Female workers in Britain are looking for inspiration in the workplace which will allow them to break from traditional expectations, according to new research from telecommunications provider O2.
The research, around flexible working, reveals differences in the working styles of men and women and the things that promote wellbeing and job satisfaction.
Broadly, women place more importance on being inspired by their environment and leaders, while men prioritise tangible benefits like healthcare or contributed pensions.
Women are also keen for their bosses to empower them to work in a new and innovative ways. Over half wanted their boss to make it clear that flexible working would not negatively affect their career (56 percent) and make them feel more trusted to work from (52 percent). Less than half of men reported the same.
Despite this, men are leading on flexible working – 30 percent more men than women say they work outside the traditional nine to five, while a further fifth of men regularly work at home or ‘on the go’ during the day.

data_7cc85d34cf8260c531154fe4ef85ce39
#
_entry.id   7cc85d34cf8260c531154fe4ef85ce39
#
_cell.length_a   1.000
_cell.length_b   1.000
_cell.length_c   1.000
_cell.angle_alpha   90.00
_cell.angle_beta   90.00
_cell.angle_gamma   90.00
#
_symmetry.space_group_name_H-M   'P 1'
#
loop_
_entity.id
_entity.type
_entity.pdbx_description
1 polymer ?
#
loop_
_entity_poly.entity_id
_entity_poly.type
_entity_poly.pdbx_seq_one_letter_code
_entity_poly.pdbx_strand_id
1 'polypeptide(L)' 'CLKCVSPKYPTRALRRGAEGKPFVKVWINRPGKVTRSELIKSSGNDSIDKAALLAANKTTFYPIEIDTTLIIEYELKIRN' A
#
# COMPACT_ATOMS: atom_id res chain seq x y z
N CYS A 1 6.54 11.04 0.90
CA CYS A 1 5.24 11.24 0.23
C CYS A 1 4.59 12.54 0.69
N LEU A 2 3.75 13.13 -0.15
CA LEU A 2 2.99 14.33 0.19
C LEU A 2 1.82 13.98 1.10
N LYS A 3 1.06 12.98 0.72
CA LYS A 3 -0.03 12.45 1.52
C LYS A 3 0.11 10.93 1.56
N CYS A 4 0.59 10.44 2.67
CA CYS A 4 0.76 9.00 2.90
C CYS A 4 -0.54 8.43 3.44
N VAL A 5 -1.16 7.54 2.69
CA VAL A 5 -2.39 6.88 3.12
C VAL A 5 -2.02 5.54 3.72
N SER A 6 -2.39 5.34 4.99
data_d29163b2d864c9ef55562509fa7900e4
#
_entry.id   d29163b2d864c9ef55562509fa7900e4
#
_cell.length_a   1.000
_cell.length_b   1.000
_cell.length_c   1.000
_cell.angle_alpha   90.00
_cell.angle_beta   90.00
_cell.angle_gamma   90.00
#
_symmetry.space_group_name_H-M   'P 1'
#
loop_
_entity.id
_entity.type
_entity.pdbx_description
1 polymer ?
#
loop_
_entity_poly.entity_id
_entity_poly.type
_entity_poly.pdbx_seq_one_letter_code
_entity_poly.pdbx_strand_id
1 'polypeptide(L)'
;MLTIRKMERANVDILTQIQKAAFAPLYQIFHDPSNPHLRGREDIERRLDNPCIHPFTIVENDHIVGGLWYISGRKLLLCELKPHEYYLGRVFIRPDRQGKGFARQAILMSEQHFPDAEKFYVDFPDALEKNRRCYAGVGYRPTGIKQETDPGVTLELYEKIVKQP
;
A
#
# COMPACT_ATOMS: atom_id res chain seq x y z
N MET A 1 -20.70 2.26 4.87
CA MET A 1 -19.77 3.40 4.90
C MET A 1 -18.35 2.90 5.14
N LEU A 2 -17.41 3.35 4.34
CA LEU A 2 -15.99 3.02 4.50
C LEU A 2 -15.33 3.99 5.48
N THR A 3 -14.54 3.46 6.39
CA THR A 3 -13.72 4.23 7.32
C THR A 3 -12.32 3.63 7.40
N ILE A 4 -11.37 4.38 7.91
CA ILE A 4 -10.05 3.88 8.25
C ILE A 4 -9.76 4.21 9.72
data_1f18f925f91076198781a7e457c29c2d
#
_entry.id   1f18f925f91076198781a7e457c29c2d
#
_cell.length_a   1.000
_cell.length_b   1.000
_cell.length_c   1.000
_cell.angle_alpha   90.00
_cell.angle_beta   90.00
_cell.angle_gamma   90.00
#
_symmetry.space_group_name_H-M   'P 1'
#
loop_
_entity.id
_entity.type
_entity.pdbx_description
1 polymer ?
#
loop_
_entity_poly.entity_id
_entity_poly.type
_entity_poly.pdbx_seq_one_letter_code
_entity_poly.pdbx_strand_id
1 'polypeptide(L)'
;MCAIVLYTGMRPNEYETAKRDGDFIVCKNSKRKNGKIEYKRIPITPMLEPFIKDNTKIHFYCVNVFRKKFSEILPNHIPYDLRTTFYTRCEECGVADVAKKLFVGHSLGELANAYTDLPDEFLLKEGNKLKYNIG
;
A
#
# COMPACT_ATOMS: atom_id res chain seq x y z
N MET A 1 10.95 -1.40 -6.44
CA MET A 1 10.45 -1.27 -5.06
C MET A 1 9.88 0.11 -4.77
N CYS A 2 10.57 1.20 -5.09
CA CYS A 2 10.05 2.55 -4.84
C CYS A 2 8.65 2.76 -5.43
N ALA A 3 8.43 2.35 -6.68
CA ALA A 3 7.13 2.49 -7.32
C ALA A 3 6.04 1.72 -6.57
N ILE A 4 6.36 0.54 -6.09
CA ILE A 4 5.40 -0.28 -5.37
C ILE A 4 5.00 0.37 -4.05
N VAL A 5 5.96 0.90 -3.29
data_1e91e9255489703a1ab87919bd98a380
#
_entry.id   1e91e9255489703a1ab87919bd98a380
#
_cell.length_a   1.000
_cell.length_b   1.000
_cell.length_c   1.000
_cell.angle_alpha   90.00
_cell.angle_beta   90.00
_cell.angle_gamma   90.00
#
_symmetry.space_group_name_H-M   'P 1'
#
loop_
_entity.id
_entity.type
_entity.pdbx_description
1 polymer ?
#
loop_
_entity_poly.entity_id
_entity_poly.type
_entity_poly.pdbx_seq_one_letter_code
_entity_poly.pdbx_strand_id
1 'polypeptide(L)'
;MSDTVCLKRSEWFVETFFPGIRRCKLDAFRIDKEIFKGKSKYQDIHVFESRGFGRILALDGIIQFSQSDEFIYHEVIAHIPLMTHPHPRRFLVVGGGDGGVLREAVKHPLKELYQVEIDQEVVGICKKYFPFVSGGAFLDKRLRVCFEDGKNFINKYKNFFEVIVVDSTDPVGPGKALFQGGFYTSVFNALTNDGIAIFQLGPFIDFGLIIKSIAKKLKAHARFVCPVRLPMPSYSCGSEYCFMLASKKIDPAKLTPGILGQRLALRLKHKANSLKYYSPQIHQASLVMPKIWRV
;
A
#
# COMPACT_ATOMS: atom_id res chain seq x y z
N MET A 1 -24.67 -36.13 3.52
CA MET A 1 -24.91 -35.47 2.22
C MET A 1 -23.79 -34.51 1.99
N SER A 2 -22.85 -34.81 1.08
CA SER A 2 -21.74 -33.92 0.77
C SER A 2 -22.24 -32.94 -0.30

Both men and women rated a flexible working policy as the top factor influencing job satisfaction and wellbeing.
Ben Dowd, O2 Business Director, commented: “The digital world offers huge opportunity to suit the demands of different people in the workforce – whether through flexible working policies that empower staff to shape their own working day, to creating an inspiring workplace that breaks down barriers across teams. To create a truly flexible working culture, actions speak louder than words – and employers must lead by example to ensure that every member of staff feels empowered to shape their own definition of the 9 to 5.”